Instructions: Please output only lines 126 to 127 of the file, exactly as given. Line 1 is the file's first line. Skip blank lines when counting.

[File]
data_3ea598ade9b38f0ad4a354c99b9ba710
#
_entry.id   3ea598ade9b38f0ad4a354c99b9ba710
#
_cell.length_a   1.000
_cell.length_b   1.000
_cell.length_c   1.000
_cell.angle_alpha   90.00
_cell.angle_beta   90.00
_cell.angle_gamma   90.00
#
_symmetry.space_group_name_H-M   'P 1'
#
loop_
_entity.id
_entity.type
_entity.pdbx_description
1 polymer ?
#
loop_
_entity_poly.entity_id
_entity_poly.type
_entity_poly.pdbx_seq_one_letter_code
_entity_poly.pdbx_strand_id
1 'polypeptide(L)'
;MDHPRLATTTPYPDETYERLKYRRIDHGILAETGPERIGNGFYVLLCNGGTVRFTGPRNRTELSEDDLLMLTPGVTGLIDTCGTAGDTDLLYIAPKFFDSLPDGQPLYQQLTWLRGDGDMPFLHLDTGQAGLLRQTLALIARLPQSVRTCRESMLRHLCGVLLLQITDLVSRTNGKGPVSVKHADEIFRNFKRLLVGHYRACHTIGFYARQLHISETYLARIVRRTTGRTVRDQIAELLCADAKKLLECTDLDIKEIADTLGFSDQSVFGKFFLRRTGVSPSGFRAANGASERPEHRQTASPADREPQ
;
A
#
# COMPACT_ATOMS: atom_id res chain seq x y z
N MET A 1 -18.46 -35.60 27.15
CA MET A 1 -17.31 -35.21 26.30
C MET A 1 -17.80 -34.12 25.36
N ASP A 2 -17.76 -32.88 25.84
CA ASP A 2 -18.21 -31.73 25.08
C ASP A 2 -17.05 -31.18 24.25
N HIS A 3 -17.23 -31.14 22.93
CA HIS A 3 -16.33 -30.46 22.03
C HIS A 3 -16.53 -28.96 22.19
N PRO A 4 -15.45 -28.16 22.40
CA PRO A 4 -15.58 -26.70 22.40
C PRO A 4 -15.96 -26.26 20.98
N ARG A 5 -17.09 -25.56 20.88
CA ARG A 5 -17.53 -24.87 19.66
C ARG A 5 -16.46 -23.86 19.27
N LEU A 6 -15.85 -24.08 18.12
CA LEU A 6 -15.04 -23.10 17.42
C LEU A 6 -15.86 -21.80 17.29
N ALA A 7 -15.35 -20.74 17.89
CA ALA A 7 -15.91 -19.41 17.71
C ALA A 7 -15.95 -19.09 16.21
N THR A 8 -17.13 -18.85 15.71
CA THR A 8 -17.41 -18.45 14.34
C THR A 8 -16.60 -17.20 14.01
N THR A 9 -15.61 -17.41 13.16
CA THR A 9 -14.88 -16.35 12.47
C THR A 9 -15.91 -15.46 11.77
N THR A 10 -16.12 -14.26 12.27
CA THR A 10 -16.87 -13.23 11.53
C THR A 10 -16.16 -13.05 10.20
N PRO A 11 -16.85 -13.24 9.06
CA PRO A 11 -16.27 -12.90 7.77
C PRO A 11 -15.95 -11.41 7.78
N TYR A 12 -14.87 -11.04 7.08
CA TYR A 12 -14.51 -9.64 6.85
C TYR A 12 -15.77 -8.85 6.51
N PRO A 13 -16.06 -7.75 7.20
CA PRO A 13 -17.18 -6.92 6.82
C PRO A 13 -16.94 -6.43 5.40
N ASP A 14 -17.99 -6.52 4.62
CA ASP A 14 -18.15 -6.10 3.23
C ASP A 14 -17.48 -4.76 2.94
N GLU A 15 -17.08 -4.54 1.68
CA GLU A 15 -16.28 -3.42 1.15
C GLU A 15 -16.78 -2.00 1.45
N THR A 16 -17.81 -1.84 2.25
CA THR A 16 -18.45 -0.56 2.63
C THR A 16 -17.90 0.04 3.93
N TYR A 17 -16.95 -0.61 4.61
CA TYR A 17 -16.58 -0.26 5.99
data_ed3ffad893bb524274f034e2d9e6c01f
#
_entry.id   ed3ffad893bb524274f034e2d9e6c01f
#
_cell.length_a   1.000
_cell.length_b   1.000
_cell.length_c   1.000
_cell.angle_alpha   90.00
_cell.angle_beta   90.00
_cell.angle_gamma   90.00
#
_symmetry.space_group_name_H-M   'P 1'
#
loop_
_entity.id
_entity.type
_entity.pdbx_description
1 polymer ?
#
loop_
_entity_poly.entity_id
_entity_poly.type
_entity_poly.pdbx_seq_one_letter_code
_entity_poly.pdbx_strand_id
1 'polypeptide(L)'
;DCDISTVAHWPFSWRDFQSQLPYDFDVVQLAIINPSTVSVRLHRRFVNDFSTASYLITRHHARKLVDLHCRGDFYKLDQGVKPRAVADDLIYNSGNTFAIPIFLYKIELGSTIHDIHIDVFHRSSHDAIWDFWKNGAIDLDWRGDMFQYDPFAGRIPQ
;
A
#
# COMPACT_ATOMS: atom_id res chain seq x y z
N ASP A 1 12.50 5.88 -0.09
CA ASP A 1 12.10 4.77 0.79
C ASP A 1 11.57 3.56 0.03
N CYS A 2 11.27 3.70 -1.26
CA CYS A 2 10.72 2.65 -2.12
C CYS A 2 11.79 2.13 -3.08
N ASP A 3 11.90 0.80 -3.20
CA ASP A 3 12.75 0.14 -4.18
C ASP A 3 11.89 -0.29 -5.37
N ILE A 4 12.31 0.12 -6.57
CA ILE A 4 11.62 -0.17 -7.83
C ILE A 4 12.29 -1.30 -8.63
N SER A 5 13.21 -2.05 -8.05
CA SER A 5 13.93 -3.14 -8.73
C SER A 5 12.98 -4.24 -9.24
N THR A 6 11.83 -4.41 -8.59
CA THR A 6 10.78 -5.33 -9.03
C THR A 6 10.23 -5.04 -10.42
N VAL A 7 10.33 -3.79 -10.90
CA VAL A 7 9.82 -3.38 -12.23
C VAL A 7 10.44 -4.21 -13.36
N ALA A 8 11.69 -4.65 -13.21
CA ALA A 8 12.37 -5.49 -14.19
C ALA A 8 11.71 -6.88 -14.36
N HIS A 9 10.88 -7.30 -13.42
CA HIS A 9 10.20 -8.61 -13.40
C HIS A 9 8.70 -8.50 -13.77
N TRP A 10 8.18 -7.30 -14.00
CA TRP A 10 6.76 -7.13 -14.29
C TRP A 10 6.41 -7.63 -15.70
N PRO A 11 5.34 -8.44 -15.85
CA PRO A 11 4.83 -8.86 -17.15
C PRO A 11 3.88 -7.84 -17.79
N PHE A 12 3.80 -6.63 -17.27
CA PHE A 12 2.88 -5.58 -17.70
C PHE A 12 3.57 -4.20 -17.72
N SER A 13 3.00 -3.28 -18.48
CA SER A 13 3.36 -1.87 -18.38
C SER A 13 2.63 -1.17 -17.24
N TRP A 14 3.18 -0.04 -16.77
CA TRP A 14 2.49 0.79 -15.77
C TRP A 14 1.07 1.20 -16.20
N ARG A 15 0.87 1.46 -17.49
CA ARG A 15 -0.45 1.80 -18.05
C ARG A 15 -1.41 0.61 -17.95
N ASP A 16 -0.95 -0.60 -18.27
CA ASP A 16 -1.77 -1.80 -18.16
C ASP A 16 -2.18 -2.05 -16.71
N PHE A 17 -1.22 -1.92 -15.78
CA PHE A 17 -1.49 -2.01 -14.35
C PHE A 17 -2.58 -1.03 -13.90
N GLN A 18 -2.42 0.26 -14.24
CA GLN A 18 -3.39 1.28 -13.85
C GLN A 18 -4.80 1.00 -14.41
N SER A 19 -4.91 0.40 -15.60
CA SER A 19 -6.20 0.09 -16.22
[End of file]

N THR A 6 11.83 -4.41 -8.59
CA THR A 6 10.78 -5.33 -9.03